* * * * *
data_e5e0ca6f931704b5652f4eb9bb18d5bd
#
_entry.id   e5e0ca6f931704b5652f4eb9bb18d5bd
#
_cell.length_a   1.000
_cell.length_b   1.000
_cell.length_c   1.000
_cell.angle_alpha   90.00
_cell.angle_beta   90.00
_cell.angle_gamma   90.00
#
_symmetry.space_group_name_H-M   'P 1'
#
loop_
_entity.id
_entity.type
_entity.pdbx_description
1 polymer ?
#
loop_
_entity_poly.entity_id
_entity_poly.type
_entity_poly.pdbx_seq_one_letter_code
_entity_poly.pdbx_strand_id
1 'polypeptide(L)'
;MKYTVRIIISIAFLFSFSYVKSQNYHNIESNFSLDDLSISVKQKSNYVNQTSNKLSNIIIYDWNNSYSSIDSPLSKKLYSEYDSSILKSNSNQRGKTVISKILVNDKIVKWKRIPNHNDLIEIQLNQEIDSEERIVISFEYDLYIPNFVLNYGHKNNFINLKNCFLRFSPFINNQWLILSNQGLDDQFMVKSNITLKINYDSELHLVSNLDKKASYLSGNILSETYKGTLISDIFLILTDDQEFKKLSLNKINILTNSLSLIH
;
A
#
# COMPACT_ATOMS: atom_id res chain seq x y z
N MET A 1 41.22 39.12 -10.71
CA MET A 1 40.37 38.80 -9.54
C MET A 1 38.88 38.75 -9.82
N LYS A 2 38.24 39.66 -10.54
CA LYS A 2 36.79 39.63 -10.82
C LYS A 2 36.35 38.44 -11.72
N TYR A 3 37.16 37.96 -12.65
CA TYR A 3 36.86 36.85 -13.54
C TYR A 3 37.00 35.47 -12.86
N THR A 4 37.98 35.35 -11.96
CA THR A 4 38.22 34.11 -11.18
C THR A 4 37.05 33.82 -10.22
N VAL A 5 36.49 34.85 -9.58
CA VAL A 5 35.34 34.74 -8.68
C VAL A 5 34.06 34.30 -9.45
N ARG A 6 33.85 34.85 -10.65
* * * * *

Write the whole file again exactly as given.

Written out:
data_e5e0ca6f931704b5652f4eb9bb18d5bd
#
_entry.id   e5e0ca6f931704b5652f4eb9bb18d5bd
#
_cell.length_a   1.000
_cell.length_b   1.000
_cell.length_c   1.000
_cell.angle_alpha   90.00
_cell.angle_beta   90.00
_cell.angle_gamma   90.00
#
_symmetry.space_group_name_H-M   'P 1'
#
loop_
_entity.id
_entity.type
_entity.pdbx_description
1 polymer ?
#
loop_
_entity_poly.entity_id
_entity_poly.type
_entity_poly.pdbx_seq_one_letter_code
_entity_poly.pdbx_strand_id
1 'polypeptide(L)'
;MKYTVRIIISIAFLFSFSYVKSQNYHNIESNFSLDDLSISVKQKSNYVNQTSNKLSNIIIYDWNNSYSSIDSPLSKKLYSEYDSSILKSNSNQRGKTVISKILVNDKIVKWKRIPNHNDLIEIQLNQEIDSEERIVISFEYDLYIPNFVLNYGHKNNFINLKNCFLRFSPFINNQWLILSNQGLDDQFMVKSNITLKINYDSELHLVSNLDKKASYLSGNILSETYKGTLISDIFLILTDDQEFKKLSLNKINILTNSLSLIH
;
A
#
# COMPACT_ATOMS: atom_id res chain seq x y z
N MET A 1 41.22 39.12 -10.71
CA MET A 1 40.37 38.80 -9.54
C MET A 1 38.88 38.75 -9.82
N LYS A 2 38.24 39.66 -10.54
CA LYS A 2 36.79 39.63 -10.82
C LYS A 2 36.35 38.44 -11.72
N TYR A 3 37.16 37.96 -12.65
CA TYR A 3 36.86 36.85 -13.54
C TYR A 3 37.00 35.47 -12.86
N THR A 4 37.98 35.35 -11.96
CA THR A 4 38.22 34.11 -11.18
C THR A 4 37.05 33.82 -10.22
N VAL A 5 36.49 34.85 -9.58
CA VAL A 5 35.34 34.74 -8.68
C VAL A 5 34.06 34.30 -9.45
N ARG A 6 33.85 34.85 -10.65